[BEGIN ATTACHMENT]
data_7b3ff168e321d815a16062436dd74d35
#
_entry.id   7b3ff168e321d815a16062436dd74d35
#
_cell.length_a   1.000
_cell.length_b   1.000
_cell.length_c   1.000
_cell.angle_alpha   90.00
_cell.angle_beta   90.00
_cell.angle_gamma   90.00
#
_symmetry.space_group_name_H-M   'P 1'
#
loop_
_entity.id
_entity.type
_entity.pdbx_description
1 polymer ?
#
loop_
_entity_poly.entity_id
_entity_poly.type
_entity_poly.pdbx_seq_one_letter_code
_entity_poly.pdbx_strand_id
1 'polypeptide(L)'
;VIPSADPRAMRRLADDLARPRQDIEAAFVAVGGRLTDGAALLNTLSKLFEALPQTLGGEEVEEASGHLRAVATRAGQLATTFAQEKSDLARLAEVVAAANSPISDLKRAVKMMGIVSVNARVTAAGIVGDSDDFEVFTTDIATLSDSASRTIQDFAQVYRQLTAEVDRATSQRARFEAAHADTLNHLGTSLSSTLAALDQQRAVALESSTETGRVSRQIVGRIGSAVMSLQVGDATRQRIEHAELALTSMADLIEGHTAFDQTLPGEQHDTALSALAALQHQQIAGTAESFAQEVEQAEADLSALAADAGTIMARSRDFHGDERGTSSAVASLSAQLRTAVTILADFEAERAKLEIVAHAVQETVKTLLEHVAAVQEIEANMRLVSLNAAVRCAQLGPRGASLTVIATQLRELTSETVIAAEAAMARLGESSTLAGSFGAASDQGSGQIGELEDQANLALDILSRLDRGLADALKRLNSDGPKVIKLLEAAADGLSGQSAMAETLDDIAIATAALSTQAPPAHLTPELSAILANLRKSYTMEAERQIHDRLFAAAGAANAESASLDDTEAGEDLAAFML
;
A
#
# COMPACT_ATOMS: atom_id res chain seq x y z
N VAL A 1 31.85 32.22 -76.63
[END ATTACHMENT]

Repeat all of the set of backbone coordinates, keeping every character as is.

data_7b3ff168e321d815a16062436dd74d35
#
_entry.id   7b3ff168e321d815a16062436dd74d35
#
_cell.length_a   1.000
_cell.length_b   1.000
_cell.length_c   1.000
_cell.angle_alpha   90.00
_cell.angle_beta   90.00
_cell.angle_gamma   90.00
#
_symmetry.space_group_name_H-M   'P 1'
#
loop_
_entity.id
_entity.type
_entity.pdbx_description
1 polymer ?
#
loop_
_entity_poly.entity_id
_entity_poly.type
_entity_poly.pdbx_seq_one_letter_code
_entity_poly.pdbx_strand_id
1 'polypeptide(L)'
;VIPSADPRAMRRLADDLARPRQDIEAAFVAVGGRLTDGAALLNTLSKLFEALPQTLGGEEVEEASGHLRAVATRAGQLATTFAQEKSDLARLAEVVAAANSPISDLKRAVKMMGIVSVNARVTAAGIVGDSDDFEVFTTDIATLSDSASRTIQDFAQVYRQLTAEVDRATSQRARFEAAHADTLNHLGTSLSSTLAALDQQRAVALESSTETGRVSRQIVGRIGSAVMSLQVGDATRQRIEHAELALTSMADLIEGHTAFDQTLPGEQHDTALSALAALQHQQIAGTAESFAQEVEQAEADLSALAADAGTIMARSRDFHGDERGTSSAVASLSAQLRTAVTILADFEAERAKLEIVAHAVQETVKTLLEHVAAVQEIEANMRLVSLNAAVRCAQLGPRGASLTVIATQLRELTSETVIAAEAAMARLGESSTLAGSFGAASDQGSGQIGELEDQANLALDILSRLDRGLADALKRLNSDGPKVIKLLEAAADGLSGQSAMAETLDDIAIATAALSTQAPPAHLTPELSAILANLRKSYTMEAERQIHDRLFAAAGAANAESASLDDTEAGEDLAAFML
;
A
#
# COMPACT_ATOMS: atom_id res chain seq x y z
N VAL A 1 31.85 32.22 -76.63